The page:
Börner K, 2007, "Making sense of mankind’s scholarly knowledge and expertise: collecting, interlinking, and organizing what we know and different approaches to mapping (network) science" Environment and Planning B: Planning and Design 34(5) 808 – 825
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Making sense of mankind’s scholarly knowledge and expertise: collecting, interlinking, and organizing what we know and different approaches to mapping (network) science
Received 21 January 2006; in revised form 24 November 2006; published online 3 July 2007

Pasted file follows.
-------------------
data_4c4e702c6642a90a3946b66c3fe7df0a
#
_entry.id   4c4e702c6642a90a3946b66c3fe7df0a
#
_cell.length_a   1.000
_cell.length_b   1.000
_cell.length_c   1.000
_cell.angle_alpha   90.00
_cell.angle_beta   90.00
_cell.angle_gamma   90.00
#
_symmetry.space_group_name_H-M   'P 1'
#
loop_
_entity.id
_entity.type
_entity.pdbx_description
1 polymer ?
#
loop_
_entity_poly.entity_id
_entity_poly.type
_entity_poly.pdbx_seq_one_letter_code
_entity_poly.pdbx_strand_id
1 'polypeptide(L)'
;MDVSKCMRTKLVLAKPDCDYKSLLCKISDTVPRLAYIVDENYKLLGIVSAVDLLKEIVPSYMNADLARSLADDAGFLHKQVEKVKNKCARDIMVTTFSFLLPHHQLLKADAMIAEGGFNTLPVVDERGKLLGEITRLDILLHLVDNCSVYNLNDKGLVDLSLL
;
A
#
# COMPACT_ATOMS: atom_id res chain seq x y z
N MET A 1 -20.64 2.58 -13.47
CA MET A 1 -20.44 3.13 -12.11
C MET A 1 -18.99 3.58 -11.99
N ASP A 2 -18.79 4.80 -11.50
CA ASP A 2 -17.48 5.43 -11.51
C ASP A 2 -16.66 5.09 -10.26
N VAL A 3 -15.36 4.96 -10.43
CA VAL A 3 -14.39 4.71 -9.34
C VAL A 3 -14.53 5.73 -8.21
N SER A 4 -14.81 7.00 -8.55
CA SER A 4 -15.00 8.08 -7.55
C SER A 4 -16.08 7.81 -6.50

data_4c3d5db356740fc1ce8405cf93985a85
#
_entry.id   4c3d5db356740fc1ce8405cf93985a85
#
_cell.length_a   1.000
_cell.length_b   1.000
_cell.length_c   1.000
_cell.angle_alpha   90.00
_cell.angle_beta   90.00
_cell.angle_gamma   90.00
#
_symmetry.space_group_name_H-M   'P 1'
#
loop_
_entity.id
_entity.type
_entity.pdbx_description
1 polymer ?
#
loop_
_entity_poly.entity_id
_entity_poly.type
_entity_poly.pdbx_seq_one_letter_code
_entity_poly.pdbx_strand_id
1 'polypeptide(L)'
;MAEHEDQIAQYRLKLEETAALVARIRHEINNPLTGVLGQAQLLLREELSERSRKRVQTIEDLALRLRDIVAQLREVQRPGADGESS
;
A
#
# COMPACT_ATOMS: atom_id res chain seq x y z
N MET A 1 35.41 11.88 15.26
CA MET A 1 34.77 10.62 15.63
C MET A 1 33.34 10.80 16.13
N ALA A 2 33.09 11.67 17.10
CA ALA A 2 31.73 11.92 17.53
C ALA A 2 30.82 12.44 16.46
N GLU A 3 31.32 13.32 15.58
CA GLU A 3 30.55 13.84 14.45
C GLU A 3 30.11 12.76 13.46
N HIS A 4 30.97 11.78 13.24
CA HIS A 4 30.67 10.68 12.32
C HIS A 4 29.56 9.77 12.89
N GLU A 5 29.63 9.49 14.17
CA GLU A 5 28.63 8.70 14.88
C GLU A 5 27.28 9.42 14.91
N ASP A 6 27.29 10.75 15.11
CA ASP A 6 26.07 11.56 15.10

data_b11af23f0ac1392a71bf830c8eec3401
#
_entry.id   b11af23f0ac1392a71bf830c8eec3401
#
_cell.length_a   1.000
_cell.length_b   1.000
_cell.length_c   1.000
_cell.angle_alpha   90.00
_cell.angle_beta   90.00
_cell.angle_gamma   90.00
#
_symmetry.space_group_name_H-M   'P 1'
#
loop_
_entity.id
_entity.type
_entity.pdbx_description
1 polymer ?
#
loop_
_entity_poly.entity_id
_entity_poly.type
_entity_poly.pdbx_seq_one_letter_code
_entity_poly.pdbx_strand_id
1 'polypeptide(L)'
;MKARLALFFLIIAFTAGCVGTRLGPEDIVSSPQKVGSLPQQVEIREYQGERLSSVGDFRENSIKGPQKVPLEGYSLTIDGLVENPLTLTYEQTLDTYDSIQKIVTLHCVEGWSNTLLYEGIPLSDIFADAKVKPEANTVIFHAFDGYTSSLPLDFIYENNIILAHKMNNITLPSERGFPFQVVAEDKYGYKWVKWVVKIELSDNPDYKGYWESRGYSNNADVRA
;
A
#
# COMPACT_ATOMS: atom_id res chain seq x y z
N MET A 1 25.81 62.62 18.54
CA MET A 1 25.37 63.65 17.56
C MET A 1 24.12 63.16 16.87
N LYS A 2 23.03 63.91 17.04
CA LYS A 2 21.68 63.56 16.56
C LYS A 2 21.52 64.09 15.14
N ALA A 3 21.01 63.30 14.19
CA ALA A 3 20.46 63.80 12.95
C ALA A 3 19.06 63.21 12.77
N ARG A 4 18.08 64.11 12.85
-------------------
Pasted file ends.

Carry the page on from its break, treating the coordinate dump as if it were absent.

Abstract. In this paper I discuss and compare different approaches to collecting, interlinking, organizing, and making sense of scholarly knowledge and expertise in a comprehensive and timely fashion. ‘Comprehensive’ refers to the need for collecting and interlinking multilingual, multidisciplinary records from multiple sources such as publications, patents, grants, and others to truly capture all relevant knowledge. By ‘timely’ I want to emphasize that there has to be a way to integrate the most recent—that is, today’s—publications with existing holdings of scholarly knowledge and expertise. I then discuss the advantages and limitations of using search engines to access, and text mining and data mining to help extract, meaning from mankind’s wisdom. Next I suggest the usage of semantic association networks as a viable and complementary alternative for interlinking and making sense of scholarly knowledge and expertise. The second part of the paper exemplifies and contrasts three approaches that can be used to delineate and make sense of scholarly knowledge. The first approach uses questionnaire data, the second uses citation data from a major digital library, and the third uses personal bibliography files. These approaches are exemplified by mapping the emerging research area of network science. A particular focus is the identification of major experts, papers, and research areas and geospatial locations in which network science research is conducted. The paper concludes with a summary and outlook.
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